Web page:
max_set = {k[:1]: v for k, v in e.items() if k in ['ymax', 'xmax']}

    box = []
    for geo_set in [min_set, max_set]:
        incoming_wkid = e.get('spatialReference')['latestWkid']
        if incoming_wkid == 4326:
            p1 = Proj(init='epsg:{}'.format(incoming_wkid))
            p2 = Proj(proj='latlong',datum='WGS84')
            x, y = transform(p1, p2, geo_set['x'], geo_set['y'])

    return tuple(box)

The following cell takes the form input, uses OSM Runner to collect a SpatialDataFrame containing OpenStreetMap data, and then creates a simple popup for display in the Map.

In [4]:
# on_click() Logic
def running(button_object):

    global sdf
    # Pull Values From Inputs
    geo_val = geo_sel.value
    osm_val = osm_sel.value
    bbox    = collect_extent(viz_map.extent)
    # Get Date YYYY-MM-DD From DatePicker
    t_1_val = str(t_1_sel.value)[:10] if t_1_sel.value else None
    t_2_val = str(t_2_sel.value)[:10] if t_2_sel.value else None
        print('Fetching Data From OpenStreetMap . . .')
        sdf = gen_osm_sdf(geo_val, bbox, osm_val, t_1_val, t_2_val)
    except Exception as e:
        print('Request Could Not Be Completed')
        print('Features Returned: {}'.format(len(sdf)))
        sdf_fs = sdf.to_featureset()
        for feature in sdf_fs:
            # Create Popup
                    'title': 'OSM ID: ' + feature.attributes['osm_id'] , 
                    'content': "{}".format(
                            '%s: %s' % (key.upper(), value) for (key, value) in feature.attributes.items()

The next two cells are handling visual aspects of the dashboard title and the Map.

In [5]:
.intro {
    padding: 10px; 
    color: #202020;
    font-family: 'Helvetica'
.map {
    border: solid;
    height: 450px;

OpenStreetMap Runner

Use the map below to limit the extent of your OSM query. Please consult the OSM Wiki for more information on what data can be found under the various Feautres provided in the dropdown. Enter a name for the new Hosted Feature Layer that will be created in your ArcGIS Online organization.

The following cell sets the default location for the Map, creates the form inputs from the ipywidgets library, assigns logic to the submit button, and then adds everything to the display.

In [6]:
# Create & Display Map
viz_map ='Smithsonian')

# Set Options For Return Geometry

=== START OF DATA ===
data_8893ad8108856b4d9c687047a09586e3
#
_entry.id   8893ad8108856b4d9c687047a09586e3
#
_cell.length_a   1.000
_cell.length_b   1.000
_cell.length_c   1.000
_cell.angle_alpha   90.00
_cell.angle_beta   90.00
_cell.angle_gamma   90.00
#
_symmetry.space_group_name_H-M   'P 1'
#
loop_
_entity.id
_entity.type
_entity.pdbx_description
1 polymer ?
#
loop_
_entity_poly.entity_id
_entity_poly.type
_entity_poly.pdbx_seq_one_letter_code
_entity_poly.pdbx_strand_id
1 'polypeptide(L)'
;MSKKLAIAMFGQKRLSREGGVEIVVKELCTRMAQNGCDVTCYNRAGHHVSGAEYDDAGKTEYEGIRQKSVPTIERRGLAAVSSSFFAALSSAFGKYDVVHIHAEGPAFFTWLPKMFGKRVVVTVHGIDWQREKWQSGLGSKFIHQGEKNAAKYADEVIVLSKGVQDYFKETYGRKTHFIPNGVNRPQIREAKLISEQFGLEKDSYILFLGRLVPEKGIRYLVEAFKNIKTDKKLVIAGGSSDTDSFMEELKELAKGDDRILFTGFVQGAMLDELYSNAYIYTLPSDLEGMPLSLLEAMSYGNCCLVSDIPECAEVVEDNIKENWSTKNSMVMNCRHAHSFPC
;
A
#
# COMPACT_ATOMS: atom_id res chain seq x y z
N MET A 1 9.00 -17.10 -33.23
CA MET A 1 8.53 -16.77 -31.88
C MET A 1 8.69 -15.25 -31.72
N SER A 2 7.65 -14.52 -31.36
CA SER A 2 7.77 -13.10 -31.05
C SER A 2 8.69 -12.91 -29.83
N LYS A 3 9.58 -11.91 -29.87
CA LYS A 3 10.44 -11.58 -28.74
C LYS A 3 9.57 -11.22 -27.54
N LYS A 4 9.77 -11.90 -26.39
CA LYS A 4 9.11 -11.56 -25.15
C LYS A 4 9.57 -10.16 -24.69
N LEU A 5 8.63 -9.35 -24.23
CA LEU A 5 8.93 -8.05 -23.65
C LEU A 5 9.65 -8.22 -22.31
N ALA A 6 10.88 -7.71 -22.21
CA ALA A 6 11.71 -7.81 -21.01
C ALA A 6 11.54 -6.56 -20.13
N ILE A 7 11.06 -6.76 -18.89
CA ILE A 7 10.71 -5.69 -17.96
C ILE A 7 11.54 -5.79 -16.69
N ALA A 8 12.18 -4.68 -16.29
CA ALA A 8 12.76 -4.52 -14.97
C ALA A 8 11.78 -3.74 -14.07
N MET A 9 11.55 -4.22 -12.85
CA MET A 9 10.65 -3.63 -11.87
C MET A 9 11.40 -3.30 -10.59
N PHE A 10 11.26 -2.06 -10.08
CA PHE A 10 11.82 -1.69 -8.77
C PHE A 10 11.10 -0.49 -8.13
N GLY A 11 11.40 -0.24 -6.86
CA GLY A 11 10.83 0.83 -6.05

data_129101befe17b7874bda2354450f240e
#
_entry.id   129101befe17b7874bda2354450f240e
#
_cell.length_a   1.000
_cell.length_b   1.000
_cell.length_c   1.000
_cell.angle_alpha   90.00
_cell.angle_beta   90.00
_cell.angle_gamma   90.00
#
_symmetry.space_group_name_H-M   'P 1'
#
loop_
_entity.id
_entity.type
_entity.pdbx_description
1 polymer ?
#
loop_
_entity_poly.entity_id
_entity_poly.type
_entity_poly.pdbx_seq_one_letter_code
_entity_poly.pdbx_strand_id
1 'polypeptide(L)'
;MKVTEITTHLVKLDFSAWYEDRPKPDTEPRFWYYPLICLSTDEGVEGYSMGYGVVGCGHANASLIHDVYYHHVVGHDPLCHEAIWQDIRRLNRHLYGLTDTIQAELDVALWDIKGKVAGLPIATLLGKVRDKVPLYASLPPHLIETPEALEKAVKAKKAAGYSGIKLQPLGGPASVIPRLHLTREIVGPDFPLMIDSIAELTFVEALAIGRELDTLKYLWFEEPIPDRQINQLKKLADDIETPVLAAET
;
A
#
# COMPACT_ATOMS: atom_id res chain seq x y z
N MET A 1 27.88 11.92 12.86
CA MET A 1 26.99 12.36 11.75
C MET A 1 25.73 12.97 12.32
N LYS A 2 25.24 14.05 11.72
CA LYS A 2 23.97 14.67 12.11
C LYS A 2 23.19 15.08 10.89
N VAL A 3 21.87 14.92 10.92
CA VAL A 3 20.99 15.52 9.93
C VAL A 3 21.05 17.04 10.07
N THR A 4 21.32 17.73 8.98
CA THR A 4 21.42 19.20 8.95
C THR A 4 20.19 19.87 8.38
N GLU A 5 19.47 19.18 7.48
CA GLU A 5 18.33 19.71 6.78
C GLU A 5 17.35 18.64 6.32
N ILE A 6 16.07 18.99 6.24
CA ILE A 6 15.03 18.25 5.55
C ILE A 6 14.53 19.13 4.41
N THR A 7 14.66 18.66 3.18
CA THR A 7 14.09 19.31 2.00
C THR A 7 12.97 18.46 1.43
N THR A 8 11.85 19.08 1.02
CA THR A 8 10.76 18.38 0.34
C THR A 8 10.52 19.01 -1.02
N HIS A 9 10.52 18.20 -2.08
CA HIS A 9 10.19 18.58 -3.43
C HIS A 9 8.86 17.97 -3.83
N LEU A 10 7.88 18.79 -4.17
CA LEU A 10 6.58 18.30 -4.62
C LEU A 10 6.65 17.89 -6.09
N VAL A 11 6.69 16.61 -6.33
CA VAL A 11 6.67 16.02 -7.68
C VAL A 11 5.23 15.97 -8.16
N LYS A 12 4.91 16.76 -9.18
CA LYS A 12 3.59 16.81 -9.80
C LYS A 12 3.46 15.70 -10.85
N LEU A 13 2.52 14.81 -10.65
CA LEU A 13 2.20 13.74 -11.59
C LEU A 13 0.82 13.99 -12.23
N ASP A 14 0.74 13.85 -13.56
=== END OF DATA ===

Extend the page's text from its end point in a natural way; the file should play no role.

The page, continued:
geo_sel = widgets.Dropdown(
    options=['Point', 'Line', 'Polygon'],

# Set Options for OSM Tags
osm_sel = widgets.Dropdown(
    options=(sorted(osm_tag_dict.items(), key=lambda item: item[0])),

# Set Options for Time Selection
t_1_sel = widgets.DatePicker(description='Start Date')
t_2_sel = widgets.DatePicker(description='End Date')

# Create Submit Button & Set on_click
run_btn = widgets.Button(
    description='Fetch OSM',
    tooltip='Query OSM and View in Map Widget',
    layout=widgets.Layout(justify_content='center', margin='0px 0px 0px 10px')

# Handle Widget Layout
params = widgets.HBox(
    [geo_sel, osm_sel, t_1_sel, t_2_sel, run_btn], 
    layout=widgets.Layout(justify_content='center', margin='10px')

The following cell handles the logic for pushing the SpatialDataFrame returned from OSM Runner into ArcGIS Online and displaying the results in the dashboard.

In [7]:
def to_agol(button_object):
    txt_val = txt_sel.value
    except NameError:
        print('Please Collect Data with Fetch OSM Data First . . .')
        print('Creating Feature Layer in ArcGIS Online . . .')
        feat_lyr = sdf.to_featurelayer(
            '{}_{}'.format(txt_val, int(time.time())),
            tags='OSM Runner'


The following cell adds another form so that the user can set a name for the results of OSM Runner and then push that information to their ArcGIS organization.

In [8]:
txt_sel = widgets.Text(description='Name', value='OSM Features')

add_btn = widgets.Button(
    description='Push OSM to ArcGIS',
    tooltip='Create Content in ArcGIS Online'

add_box = widgets.HBox([txt_sel, add_btn], layout=widgets.Layout(justify_content='center', margin='10px'))